Desegregation in Carroll

(1965) Until 1965, Carroll County maintained separate schools for white students and African-American students. In Carrollton, the white students attended J.Z. George High School, and the African-American students attended Marshall High School. Similarly, in Vaiden, the white students attended Vaiden High School, and the African-American students attended the North Vaiden School (later known as Percy A. Hathorn Public School, which is now closed, and all students go to J.Z. George High School in Carrollton).

During the summer of 1965, the parent of an African-American student in Carroll County filed a complaint with the office of U.S. Attorney General Nicholas Katzenbach. On Aug. 23, the petitioner met with school officials to request desegregation of the schools because Marshall School suffered from a lack of facilities, such as access to only one typewriter for students taking a typing class.

On August 26, 1965, twenty-seven African-American students attempted to register at J.Z. George High School, which was still an all-white school. The students were given transfer slips to be submitted to the board for consideration. Carroll County had opted to forfeit federal funds in order to retain segregation in the schools. As a result, the school lost its home economics course and its vocational program.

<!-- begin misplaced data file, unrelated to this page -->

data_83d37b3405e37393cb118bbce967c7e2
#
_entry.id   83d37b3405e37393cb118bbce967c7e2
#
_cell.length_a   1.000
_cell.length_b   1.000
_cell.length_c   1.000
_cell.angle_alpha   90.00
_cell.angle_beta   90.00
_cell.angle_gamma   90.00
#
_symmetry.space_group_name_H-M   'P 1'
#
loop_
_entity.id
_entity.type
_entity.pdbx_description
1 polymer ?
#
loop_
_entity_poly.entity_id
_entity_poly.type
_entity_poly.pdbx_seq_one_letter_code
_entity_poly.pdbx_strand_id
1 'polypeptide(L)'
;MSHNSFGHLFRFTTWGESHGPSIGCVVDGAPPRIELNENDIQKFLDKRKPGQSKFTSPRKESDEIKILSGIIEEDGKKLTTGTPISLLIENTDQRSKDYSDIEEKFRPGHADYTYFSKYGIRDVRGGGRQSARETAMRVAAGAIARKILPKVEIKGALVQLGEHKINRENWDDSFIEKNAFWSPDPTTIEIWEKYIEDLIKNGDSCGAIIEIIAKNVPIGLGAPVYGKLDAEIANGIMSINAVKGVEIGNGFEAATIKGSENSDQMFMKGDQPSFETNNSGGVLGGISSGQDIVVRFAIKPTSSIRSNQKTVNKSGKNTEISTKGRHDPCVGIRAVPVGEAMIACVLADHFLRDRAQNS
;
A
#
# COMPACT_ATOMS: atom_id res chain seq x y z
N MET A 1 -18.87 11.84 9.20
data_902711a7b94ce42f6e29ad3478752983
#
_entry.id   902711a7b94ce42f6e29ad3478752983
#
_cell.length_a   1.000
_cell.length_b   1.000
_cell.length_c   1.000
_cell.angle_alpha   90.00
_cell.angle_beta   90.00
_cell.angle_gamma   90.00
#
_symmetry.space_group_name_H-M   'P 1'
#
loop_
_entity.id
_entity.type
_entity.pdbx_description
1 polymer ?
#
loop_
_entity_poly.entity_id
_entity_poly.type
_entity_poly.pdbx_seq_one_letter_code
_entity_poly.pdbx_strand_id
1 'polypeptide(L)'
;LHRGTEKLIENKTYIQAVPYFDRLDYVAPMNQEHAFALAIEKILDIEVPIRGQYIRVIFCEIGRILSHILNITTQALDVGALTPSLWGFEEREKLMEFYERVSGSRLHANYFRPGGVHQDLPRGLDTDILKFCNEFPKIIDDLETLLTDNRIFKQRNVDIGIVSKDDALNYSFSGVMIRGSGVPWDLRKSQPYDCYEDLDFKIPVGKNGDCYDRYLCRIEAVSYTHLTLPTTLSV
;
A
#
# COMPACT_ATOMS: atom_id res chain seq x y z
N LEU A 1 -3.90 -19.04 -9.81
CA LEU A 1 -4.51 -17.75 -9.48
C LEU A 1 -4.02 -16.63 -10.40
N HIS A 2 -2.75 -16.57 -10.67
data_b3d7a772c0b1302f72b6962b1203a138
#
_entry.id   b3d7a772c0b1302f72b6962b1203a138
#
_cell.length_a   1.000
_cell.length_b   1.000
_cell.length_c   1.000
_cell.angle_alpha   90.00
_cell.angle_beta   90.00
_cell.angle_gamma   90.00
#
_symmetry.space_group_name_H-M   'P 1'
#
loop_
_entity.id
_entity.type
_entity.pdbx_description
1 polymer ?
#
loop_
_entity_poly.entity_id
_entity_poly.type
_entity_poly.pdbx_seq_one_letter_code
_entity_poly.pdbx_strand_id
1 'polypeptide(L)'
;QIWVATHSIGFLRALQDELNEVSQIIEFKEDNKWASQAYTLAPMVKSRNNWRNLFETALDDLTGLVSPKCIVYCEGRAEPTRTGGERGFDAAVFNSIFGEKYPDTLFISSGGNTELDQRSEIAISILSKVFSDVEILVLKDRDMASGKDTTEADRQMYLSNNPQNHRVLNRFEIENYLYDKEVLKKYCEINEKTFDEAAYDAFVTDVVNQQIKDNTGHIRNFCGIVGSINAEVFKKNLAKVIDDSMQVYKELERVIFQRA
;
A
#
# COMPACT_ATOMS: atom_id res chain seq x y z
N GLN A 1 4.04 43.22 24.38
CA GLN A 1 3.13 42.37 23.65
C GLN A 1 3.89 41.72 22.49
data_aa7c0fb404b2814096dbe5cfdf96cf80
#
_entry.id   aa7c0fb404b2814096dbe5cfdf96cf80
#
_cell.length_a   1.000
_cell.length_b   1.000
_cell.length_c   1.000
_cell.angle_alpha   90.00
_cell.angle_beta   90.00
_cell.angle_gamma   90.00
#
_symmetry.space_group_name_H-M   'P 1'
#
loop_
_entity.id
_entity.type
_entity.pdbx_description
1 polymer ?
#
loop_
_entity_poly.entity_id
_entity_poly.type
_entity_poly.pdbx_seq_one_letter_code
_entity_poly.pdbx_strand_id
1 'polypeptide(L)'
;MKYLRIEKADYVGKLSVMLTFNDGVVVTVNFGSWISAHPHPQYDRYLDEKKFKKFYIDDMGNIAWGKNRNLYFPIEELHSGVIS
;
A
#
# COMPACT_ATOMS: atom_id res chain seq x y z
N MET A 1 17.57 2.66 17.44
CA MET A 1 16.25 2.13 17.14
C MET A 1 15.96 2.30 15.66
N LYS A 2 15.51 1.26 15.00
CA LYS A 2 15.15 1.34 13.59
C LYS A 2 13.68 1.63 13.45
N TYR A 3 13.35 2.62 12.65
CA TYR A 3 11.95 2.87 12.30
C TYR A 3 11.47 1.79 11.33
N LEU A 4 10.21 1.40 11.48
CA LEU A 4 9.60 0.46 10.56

On August 31, Judge Claude F. Clayton, United States District Judge at Oxford heard arguments from Carroll County school officials as to why an injunction should not be issued to end segregation in the county schools. The judge ruled that by the following day the county must submit a plan for desegregating the first grade, twelfth grade and two others. The county had to also submit a plan for desegregating four grades per year for the next three years. The order from Judge Clayton required that students be permitted to transfer from one school to another in order to take classes not offered at the original school. Additionally, it required teacher salaries and the student-teacher ratio to be equal at all schools. The judge also demanded that new students entering the county be allowed to select their school regardless of whether that grade has been integrated. On Sept. 2, Carroll County school officials announced that as of September 8 they would integrate grades one, two, three and twelve. On September 8, African-American students enrolled in the all-white schools in Carroll County without incident.

In 1965, Carrollton residents established Carroll Academy, a private school offering pre-kindergarten through twelfth grade. The student body is reported to be almost 100% white.

Sources:

Negroes Apply At Carrollton, Greenwood Commonwealth, Aug. 26, 1965, at 1.

Vaiden.net, Vaiden’s Schools, www.vaiden.net (last visited April 15, 2007).

Tuesday Hearing for Carrollton School System, Greenwood Commonwealth, Aug. 30, 1965, at 1.

Four Grades Named to Mix at Carrollton, Greenwood Commonwealth, Sept. 2, 1965, at 1.

Negroes Enter Carrollton Schools Today, Greenwood Commonwealth, Sept. 8, 1965, at 1.

Schooltree.org, Carroll Academy, http://mississippi.schooltree.org/private/Carroll-Academy-011115.html (last visited April 15, 2007).